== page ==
May 1, 2023Legal
The Patent Ineligibility of Digital Imaging Processing Method Claims

Written byDouglas B. Wentzel


Before Chen, Cunningham, and Stark.  Appeal from the United States District Court for the Central District of California.

Summary:  The district court properly found that digital imaging processing method claims were patent ineligible under 35 U.S.C. §101.

Sanderling Management Ltd. (“Sanderling”) sued Snap Inc. in the Northern District of Illinois, asserting infringement of three patents that share a common specification. The patents each claim methods of using distribution rules to load digital image branding functions to users when certain conditions are met.  Snap moved to dismiss, alleging the claims were invalid under 35 U.S.C. §101 for being directed to patent-ineligible subject matter.  The case was subsequently transferred to the Central District of California, where the court granted Snap’s motion to dismiss.  Sanderling appealed.

The Federal Circuit affirmed the district court’s decision that the asserted claims were patent ineligible. Regarding step one of the two-part Alice test, Sanderling analogized its claims to those in McRO, Inc. v. Bandai Namco Games Am. Inc., 837 F. 3d 1299 (Fed. Cir. 2016), and argued that the District Court erred by reading the claims at too high of a level of abstraction. The Federal Circuit disagreed and distinguished McRO because the patents in McRO were not directed to an abstract idea, but provided “a combined order of specific rules that rendered information into a specific format.” The Federal Circuit explained that the “distribution rule” of the asserted patents “merely receives, matches, and then distributes the corresponding function based on the user’s location,” which is a much more generic set of steps than McRO’s specific claim language. Thus, the Federal Circuit affirmed the finding that the claims were directed to an abstract idea under step one of Alice. The Federal Circuit also found that the district court did not err by deciding Snap’s motion without claim construction because Sanderling did not propose constructions for the terms it wanted construed or explain how any such constructions would make a difference to the Alice analysis.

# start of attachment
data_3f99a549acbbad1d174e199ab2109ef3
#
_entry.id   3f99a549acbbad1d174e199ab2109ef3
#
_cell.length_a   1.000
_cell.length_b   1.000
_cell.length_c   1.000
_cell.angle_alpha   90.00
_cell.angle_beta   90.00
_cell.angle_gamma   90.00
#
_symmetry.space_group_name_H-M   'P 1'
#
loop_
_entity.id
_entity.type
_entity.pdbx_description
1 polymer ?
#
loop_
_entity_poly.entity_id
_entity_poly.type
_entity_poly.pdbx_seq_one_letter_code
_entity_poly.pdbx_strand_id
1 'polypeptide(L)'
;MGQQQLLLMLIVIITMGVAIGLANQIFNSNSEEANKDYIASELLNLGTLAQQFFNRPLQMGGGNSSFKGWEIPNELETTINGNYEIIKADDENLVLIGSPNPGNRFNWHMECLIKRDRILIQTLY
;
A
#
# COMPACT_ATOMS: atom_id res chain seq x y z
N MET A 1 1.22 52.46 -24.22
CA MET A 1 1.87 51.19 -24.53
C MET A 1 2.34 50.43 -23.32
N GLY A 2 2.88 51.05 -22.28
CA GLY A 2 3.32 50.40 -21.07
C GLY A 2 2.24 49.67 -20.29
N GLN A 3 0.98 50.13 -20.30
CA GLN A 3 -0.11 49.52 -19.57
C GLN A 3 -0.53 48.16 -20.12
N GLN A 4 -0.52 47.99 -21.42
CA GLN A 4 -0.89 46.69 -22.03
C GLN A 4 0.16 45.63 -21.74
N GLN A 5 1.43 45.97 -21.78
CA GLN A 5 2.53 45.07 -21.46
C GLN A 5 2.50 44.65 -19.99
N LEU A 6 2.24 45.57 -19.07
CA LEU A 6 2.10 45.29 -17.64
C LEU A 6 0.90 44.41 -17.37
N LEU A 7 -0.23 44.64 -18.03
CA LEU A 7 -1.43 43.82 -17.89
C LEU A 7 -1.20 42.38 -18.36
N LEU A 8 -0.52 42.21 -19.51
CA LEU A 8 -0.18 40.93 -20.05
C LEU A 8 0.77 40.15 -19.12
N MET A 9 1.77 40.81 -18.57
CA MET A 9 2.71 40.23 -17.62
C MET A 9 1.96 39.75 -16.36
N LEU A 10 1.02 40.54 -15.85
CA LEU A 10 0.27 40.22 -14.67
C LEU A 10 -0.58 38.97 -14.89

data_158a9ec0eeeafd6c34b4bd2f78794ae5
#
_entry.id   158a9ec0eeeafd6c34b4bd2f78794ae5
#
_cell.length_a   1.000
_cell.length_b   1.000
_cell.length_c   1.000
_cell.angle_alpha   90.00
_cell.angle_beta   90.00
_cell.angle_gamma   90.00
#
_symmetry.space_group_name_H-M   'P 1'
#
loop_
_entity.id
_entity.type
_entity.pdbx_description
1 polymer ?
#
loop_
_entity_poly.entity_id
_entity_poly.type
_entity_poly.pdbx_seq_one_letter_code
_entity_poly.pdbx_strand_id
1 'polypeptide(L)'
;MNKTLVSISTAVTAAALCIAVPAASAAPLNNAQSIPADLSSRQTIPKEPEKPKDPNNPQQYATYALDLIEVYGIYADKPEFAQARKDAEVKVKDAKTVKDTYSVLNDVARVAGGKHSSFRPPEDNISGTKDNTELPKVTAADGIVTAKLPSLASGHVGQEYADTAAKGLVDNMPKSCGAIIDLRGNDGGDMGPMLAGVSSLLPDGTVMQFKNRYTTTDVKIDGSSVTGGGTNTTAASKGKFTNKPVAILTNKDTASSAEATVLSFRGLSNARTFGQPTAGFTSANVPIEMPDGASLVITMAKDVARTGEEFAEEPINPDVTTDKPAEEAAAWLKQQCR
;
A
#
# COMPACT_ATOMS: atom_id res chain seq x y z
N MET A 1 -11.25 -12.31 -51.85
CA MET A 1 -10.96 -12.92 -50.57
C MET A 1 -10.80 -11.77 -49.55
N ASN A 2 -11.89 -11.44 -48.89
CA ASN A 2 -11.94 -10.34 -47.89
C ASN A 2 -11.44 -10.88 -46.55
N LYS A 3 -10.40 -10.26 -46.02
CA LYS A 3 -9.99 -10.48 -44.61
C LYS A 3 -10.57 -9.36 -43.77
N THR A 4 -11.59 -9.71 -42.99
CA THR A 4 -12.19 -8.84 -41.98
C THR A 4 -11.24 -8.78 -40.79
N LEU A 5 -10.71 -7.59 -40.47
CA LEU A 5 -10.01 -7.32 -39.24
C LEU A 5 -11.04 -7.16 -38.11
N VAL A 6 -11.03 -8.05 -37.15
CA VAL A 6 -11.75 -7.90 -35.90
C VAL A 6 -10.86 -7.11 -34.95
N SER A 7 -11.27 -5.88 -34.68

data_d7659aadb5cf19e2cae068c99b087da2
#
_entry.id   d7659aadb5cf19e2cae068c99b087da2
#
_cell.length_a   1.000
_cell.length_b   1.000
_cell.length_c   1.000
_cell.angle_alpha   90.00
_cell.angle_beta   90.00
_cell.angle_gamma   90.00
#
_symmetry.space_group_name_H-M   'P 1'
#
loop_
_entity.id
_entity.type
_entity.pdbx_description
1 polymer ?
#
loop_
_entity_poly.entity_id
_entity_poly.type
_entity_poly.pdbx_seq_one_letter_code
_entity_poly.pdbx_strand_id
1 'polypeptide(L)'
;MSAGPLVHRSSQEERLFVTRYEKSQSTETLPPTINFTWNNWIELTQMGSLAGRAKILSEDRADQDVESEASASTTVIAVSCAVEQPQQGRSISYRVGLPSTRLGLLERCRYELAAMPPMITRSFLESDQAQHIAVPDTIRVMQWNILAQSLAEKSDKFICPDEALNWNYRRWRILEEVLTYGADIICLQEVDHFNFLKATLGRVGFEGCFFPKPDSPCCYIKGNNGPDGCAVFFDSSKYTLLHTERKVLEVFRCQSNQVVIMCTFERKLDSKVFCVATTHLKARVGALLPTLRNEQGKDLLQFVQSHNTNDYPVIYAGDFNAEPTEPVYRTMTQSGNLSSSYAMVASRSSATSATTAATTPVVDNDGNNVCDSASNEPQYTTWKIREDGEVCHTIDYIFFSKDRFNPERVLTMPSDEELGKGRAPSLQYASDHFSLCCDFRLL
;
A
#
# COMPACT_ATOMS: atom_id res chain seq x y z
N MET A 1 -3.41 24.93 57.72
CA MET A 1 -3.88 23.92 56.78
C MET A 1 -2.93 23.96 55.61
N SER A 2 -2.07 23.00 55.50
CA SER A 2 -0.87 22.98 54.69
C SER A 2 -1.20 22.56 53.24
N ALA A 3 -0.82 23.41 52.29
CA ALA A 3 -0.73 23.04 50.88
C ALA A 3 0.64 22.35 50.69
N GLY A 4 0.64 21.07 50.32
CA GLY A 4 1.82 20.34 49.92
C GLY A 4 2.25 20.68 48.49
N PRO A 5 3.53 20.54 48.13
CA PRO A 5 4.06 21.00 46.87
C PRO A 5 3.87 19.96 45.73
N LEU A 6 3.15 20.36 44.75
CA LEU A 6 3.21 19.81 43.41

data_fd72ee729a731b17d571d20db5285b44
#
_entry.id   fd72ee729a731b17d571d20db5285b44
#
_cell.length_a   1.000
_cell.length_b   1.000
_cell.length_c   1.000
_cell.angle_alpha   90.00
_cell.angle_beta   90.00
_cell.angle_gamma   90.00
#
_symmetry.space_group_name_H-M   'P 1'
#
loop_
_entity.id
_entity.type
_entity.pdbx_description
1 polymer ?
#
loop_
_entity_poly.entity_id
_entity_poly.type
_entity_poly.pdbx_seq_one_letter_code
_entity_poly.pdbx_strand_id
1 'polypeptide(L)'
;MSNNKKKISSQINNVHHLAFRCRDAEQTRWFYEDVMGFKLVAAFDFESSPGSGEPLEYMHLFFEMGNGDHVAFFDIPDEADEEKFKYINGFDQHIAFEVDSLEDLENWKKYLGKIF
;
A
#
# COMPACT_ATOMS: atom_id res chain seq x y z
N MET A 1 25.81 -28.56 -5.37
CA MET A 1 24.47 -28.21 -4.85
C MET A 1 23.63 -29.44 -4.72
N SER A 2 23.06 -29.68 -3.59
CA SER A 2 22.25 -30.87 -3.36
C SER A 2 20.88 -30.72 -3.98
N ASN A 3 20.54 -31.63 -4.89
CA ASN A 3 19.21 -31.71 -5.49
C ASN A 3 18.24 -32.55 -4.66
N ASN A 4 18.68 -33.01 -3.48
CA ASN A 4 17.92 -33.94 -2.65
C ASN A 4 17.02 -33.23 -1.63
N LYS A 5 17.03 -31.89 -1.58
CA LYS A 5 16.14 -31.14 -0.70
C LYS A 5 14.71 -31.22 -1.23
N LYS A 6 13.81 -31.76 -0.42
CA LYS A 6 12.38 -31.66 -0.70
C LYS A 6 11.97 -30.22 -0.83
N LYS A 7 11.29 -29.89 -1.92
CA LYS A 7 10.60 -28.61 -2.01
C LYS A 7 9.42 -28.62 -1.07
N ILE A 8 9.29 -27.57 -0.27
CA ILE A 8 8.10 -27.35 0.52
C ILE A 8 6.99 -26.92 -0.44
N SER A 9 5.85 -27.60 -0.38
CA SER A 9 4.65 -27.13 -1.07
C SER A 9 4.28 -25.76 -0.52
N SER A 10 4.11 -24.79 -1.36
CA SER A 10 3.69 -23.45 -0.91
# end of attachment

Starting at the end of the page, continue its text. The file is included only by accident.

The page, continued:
Regarding step two of the Alice test, the Federal Circuit held that the asserted claims’ “distribution rule” was not an inventive concept because it was the application of the abstract idea using common computer components. The Federal Circuit also rejected Sanderling’s argument that factual disputes should have precluded Snap’s motion to dismiss from being granted because Sanderling failed to timely identify any specific factual disputes. Further, the Federal Circuit found there was no evidence that the district court failed to presume the patents were valid, and noted that courts are not required to defer to the Patent Office’s eligibility determination because patent eligibility is an issue that is reviewed de novo.

Additionally, the Federal Circuit affirmed the district court’s denial of Sanderling’s motion to amend its complaint because the proposed amendment contained only conclusory allegations that would not have cured the original complaint’s deficiencies.

Editor: Paul Stewart

Julie Kim Washington, DC Bar Admission Pending

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